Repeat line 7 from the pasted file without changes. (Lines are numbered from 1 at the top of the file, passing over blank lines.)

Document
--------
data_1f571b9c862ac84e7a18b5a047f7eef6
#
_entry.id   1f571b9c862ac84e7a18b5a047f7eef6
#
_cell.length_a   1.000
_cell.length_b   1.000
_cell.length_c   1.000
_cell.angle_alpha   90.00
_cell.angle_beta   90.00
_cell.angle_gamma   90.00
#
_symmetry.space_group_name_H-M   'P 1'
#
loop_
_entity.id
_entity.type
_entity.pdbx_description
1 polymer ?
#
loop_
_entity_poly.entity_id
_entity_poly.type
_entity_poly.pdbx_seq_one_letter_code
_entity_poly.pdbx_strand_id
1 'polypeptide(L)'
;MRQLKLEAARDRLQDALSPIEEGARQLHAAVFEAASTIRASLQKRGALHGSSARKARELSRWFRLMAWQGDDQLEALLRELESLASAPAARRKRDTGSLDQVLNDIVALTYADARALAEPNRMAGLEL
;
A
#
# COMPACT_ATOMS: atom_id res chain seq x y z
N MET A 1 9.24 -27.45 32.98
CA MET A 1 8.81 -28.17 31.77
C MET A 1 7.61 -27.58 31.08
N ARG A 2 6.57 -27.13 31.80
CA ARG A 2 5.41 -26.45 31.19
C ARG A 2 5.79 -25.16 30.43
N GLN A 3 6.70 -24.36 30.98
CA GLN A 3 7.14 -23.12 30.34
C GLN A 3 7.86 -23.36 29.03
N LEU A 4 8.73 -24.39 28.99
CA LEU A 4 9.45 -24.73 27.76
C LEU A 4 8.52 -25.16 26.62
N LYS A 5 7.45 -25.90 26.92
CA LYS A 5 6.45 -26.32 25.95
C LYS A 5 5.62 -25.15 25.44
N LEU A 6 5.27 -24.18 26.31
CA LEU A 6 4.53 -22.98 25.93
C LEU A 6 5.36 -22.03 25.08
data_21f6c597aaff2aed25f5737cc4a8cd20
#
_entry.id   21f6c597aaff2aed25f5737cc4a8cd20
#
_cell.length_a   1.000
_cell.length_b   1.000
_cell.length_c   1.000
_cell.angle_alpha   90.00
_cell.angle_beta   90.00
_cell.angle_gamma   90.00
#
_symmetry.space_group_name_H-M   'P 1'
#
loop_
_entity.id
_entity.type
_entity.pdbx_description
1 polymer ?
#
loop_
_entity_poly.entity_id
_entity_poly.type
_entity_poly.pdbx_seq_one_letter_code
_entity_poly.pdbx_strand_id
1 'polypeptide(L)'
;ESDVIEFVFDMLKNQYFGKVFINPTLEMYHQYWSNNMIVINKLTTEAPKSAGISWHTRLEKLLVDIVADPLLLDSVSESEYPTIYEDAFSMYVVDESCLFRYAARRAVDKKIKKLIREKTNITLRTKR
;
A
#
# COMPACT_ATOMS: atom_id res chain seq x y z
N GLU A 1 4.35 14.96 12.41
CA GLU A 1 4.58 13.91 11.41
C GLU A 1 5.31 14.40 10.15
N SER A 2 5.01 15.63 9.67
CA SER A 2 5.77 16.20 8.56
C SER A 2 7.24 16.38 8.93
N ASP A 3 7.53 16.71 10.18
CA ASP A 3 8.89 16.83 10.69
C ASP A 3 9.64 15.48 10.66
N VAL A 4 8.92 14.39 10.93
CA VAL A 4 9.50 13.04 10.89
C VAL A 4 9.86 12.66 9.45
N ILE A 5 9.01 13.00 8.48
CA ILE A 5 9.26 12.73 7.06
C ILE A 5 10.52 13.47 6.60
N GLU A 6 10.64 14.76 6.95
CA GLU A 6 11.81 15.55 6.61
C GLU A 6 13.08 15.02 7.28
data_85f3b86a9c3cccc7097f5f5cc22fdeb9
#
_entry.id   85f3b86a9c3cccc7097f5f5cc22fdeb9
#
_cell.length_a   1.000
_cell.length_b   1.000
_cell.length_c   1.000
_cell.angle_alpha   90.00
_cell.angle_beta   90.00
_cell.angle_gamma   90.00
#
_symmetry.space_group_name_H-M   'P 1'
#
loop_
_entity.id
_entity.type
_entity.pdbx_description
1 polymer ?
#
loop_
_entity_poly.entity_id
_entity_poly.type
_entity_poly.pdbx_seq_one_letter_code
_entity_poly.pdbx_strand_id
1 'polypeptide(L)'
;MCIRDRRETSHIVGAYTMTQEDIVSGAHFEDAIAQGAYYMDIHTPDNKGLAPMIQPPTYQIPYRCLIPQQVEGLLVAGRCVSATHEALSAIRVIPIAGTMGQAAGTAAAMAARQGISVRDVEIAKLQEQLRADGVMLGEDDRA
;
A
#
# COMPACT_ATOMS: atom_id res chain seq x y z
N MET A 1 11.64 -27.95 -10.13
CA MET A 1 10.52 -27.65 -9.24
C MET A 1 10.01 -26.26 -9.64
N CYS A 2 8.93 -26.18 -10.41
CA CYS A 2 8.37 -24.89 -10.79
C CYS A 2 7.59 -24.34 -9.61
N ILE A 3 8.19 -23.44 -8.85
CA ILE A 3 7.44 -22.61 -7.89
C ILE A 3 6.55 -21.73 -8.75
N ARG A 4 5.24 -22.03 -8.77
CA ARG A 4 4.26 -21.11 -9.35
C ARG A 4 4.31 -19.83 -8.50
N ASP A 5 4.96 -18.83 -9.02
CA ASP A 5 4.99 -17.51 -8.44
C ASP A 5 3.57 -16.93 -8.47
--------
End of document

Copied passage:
_cell.length_c   1.000